Jalapćo

I can't remember when the word Jalapão first entered my consciousness, conjuring up images of wild, rugged, untouched nature. I used "conjure" on purpose; the place is magical...Brazil's magical wilderness. This remote region in the north-central state of Tocantins is larger than Maryland and virtually empty of humans (it has fewer than one inhabitant per square kilometer). In fact, it's called a desert for this very reason and not because it looks like the Sahara! On the contrary, as you can see below and on Jalapão 2, it's got plenty of rivers and waterfalls, majestic green mesas, and the typical vegetation of Brazil's central plateau. The only dunes are the result of erosion at the Serra do Espírito Santo and are surrounded by greenery and water (see photos on Jalapão 2).

The Jalapćo gets its name from an abundance of a plant with medicinal uses called jalapa (the one with the purple flowers below). I heard from a local man that "tincture of jalapa" is a sure cure for a hangover...The Jalapćo is also home to the "capim dourado" (golden grass), which is woven into all manners of personal and home accessories. This plant apparently doesn't grow anywhere else in the world; let's hope it continues to be so, since most of the population seems to depend on it for their livelihood. The handbags, baskets, and jewelry pieces have become objects of desire in Brazil and elsewhere and, yes, they do gleam, shine like gold! Contrary to what you might expect, the flower stems are used for the weavings, not the grass blades. We have a few pictures on Jalapćo 2. We were able to photograph a couple of plants, just beginning to grow again (harvest will be around August/September).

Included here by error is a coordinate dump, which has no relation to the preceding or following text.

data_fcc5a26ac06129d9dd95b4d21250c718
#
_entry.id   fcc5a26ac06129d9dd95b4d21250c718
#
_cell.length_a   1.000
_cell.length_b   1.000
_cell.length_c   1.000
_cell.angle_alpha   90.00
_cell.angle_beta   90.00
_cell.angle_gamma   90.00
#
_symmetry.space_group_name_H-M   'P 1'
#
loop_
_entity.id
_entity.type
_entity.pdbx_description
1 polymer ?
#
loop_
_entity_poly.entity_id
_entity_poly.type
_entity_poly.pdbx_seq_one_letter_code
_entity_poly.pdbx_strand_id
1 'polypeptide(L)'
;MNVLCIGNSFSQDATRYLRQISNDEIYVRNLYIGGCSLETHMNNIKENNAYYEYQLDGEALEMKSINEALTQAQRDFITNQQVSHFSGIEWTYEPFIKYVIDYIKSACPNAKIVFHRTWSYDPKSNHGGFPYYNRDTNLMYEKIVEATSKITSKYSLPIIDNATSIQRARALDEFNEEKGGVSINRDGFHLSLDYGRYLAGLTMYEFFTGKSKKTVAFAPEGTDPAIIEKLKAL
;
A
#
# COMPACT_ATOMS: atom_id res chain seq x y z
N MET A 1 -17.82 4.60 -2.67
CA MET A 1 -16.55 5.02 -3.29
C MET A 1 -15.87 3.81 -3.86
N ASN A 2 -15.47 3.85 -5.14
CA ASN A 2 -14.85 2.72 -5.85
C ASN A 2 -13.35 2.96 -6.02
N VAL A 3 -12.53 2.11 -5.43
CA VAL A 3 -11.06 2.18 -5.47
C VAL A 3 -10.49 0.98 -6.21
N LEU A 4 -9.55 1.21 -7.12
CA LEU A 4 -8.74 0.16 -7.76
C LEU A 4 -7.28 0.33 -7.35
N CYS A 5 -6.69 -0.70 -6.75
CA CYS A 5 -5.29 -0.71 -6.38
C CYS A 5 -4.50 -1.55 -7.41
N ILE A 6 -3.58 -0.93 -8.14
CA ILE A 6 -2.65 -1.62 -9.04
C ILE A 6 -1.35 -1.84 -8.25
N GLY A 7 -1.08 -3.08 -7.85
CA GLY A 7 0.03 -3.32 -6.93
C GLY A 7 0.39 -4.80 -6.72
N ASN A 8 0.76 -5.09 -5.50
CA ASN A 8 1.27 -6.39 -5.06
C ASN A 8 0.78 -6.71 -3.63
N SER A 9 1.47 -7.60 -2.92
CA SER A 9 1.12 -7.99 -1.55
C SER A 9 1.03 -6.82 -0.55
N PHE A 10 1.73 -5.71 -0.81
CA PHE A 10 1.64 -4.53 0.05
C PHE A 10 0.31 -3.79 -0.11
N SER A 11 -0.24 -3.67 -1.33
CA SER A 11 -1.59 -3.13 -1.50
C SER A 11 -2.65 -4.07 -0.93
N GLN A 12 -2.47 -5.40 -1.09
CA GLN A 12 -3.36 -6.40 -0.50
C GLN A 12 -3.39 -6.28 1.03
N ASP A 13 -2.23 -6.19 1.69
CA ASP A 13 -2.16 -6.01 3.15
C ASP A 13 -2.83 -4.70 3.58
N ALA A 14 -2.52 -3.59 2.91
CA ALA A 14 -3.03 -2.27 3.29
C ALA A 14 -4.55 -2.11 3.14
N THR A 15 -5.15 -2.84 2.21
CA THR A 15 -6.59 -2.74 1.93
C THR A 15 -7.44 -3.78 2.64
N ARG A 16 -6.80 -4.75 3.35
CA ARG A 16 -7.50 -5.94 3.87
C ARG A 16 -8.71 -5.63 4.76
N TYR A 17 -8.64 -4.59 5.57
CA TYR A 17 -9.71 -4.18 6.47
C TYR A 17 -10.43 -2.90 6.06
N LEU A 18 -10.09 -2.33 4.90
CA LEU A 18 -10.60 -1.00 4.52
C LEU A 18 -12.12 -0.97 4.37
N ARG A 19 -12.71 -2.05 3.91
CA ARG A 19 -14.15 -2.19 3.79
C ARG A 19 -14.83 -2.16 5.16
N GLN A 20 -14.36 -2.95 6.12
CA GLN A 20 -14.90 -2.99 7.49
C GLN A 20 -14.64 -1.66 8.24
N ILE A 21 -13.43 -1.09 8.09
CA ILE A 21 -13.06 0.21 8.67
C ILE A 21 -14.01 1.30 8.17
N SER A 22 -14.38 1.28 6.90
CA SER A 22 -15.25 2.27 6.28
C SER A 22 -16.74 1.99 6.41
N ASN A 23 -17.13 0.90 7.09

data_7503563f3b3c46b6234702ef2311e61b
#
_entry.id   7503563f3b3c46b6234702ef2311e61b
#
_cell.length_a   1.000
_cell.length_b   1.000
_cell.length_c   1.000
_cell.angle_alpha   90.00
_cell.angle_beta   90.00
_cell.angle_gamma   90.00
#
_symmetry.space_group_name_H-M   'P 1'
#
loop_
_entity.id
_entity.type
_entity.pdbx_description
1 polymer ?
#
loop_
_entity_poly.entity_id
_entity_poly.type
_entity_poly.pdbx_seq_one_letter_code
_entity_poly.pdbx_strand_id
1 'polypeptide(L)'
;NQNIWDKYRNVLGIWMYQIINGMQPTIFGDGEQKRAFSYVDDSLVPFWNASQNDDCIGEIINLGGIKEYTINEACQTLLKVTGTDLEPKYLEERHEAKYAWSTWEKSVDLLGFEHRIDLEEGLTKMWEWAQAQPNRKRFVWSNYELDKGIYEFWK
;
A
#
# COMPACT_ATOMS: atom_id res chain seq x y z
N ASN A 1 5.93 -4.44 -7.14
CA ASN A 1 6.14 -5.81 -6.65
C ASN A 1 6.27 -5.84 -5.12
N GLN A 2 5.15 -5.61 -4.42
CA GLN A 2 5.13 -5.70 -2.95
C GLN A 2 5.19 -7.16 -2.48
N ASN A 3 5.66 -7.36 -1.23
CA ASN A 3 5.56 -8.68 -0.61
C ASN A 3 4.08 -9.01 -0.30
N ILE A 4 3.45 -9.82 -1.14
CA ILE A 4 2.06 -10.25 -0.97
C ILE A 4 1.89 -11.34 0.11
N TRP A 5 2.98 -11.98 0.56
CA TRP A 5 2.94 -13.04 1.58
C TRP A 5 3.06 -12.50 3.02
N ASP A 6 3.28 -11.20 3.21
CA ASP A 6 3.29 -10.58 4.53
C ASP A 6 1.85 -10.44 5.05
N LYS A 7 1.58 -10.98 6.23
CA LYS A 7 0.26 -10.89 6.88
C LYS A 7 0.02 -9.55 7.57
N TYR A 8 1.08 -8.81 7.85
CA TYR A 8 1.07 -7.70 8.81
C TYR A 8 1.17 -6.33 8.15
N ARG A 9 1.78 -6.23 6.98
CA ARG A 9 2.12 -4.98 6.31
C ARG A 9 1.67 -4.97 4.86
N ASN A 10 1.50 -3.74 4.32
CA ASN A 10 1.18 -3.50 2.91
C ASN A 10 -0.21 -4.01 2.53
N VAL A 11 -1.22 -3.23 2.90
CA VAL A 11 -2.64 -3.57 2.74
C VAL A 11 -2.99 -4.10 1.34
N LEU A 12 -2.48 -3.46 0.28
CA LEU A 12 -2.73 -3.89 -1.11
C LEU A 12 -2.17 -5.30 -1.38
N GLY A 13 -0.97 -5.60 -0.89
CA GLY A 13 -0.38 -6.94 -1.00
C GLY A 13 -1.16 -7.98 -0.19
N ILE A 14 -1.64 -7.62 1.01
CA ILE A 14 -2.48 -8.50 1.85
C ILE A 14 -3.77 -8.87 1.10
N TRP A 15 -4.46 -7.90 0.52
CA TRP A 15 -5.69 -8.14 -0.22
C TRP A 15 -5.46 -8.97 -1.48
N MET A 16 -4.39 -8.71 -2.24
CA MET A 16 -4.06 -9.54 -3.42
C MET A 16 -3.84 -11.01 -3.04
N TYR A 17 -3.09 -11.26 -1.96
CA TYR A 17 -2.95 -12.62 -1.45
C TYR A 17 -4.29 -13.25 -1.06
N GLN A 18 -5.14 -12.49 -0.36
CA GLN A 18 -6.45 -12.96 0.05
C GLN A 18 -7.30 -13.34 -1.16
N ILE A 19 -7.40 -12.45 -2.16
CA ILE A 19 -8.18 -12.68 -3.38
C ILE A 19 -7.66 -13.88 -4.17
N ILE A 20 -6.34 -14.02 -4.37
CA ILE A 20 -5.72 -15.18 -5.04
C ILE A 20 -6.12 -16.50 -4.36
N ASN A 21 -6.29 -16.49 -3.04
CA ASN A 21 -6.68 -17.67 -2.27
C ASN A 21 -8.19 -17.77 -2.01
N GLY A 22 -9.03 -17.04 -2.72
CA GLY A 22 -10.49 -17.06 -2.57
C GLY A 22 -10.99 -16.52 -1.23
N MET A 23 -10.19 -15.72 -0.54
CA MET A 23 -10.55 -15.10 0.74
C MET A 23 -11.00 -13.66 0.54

The climate is tropical; temperatures vary between 30 to 35 degrees Celsius during the day (that's hot, folks!) and 13 to 20 degrees at night (which means that, depending on the time of year, you'll definitely need warm pajamas). There is a rainy season between December and March and a dry season, with scattered storms, the rest of the year.

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If you are up to driving yourself (in a sturdy 4 x 4 vehicle), remember that you'll travel on dirt or sandy roads and may not encounter another vehicle for hours on end. If you do, be polite and reduce your speed...no one enjoys choking on red dust! (Speaking of that, every piece of clothing you take with you will turn a reddish color.) Take along plenty of water and food, a flashlight with extra batteries, sun screen and mosquito repellent, and a good First Aid kit. We found a company called Korubo Expeditions on the Web and let them do the driving for us...They have safari-style, eco-friendly facilities by a river called Rio Novo, complete with a wonderful cook and delicious food, a knowledgeable guide, and, needless to say, excellent drivers. Not bad for our first "camping" trip! The minimum age for this "camp" is ten, but parents must come along. Korubo will take you on a few memorable walks and climbs; you'll need stamina and strong legs (as I like to say, considering the dust, heat, and mosquitoes, a teeny dose of masochism also comes in handy). At the end of the day, it's all worth it, though! They also have a site dedicated to Jalapão.

Last, but not least, the Jalapćo is made up of a National Park, a State Park, an ecological station, and one area of environmental protection. Some of its animals are endangered species (the hyacinth macaw, for instance) and its ecosystems are very fragile. It's our hope that all visitors will help preserve this magnificent place (and that predatory economic activities, such as large soybean plantations, will continue to be few and far between!). If you're wondering about the cattle photo on Jalapćo 2, we were told that within these protected areas, the landowners were allowed to keep their herds, but not to increase them.

For more images, please visit Jalapćo 2.

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